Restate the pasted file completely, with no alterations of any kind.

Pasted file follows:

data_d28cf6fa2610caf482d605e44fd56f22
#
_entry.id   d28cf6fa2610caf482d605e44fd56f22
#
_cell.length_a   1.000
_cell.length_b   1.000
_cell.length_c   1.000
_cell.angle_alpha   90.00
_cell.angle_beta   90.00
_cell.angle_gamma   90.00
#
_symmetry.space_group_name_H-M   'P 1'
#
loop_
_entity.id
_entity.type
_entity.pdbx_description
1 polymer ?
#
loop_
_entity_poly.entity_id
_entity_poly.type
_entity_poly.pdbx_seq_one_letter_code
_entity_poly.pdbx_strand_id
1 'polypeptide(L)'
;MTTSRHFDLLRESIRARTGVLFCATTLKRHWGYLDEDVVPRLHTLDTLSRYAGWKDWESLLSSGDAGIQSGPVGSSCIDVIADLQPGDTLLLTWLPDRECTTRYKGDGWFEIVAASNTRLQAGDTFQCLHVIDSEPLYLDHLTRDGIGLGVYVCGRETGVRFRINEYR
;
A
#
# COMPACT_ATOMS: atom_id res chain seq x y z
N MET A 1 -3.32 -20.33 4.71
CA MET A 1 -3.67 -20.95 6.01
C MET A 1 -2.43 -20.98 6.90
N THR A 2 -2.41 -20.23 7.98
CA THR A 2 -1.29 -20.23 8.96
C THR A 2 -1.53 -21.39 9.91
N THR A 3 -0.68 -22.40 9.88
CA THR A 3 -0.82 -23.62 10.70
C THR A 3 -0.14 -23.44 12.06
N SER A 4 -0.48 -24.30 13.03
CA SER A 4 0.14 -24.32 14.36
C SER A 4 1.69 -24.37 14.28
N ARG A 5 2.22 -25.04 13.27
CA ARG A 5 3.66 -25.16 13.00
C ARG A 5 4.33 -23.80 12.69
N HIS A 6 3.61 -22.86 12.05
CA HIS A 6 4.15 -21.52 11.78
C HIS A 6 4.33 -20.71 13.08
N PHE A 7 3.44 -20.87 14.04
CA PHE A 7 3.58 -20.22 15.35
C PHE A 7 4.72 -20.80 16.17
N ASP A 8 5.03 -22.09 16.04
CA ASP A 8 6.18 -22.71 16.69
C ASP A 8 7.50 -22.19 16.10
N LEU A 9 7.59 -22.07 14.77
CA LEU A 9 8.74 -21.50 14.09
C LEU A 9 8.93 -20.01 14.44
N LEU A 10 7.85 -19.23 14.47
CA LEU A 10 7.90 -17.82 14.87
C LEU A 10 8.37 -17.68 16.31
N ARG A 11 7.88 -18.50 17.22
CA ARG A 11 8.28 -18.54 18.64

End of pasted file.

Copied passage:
data_d28cf6fa2610caf482d605e44fd56f22
#
_entry.id   d28cf6fa2610caf482d605e44fd56f22
#
_cell.length_a   1.000
_cell.length_b   1.000
_cell.length_c   1.000
_cell.angle_alpha   90.00
_cell.angle_beta   90.00
_cell.angle_gamma   90.00
#
_symmetry.space_group_name_H-M   'P 1'
#
loop_
_entity.id
_entity.type
_entity.pdbx_description
1 polymer ?
#
loop_
_entity_poly.entity_id
_entity_poly.type
_entity_poly.pdbx_seq_one_letter_code
_entity_poly.pdbx_strand_id
1 'polypeptide(L)'
;MTTSRHFDLLRESIRARTGVLFCATTLKRHWGYLDEDVVPRLHTLDTLSRYAGWKDWESLLSSGDAGIQSGPVGSSCIDVIADLQPGDTLLLTWLPDRECTTRYKGDGWFEIVAASNTRLQAGDTFQCLHVIDSEPLYLDHLTRDGIGLGVYVCGRETGVRFRINEYR
;
A
#
# COMPACT_ATOMS: atom_id res chain seq x y z
N MET A 1 -3.32 -20.33 4.71
CA MET A 1 -3.67 -20.95 6.01
C MET A 1 -2.43 -20.98 6.90
N THR A 2 -2.41 -20.23 7.98
CA THR A 2 -1.29 -20.23 8.96
C THR A 2 -1.53 -21.39 9.91
N THR A 3 -0.68 -22.40 9.88
CA THR A 3 -0.82 -23.62 10.70
C THR A 3 -0.14 -23.44 12.06
N SER A 4 -0.48 -24.30 13.03
CA SER A 4 0.14 -24.32 14.36
C SER A 4 1.69 -24.37 14.28
N ARG A 5 2.22 -25.04 13.27
CA ARG A 5 3.66 -25.16 13.00
C ARG A 5 4.33 -23.80 12.69
N HIS A 6 3.61 -22.86 12.05
CA HIS A 6 4.15 -21.52 11.78
C HIS A 6 4.33 -20.71 13.08
N PHE A 7 3.44 -20.87 14.04
CA PHE A 7 3.58 -20.22 15.35
C PHE A 7 4.72 -20.80 16.17
N ASP A 8 5.03 -22.09 16.04
CA ASP A 8 6.18 -22.71 16.69
C ASP A 8 7.50 -22.19 16.10
N LEU A 9 7.59 -22.07 14.77
CA LEU A 9 8.74 -21.50 14.09
C LEU A 9 8.93 -20.01 14.44
N LEU A 10 7.85 -19.23 14.47
CA LEU A 10 7.90 -17.82 14.87
C LEU A 10 8.37 -17.68 16.31
N ARG A 11 7.88 -18.50 17.22
CA ARG A 11 8.28 -18.54 18.64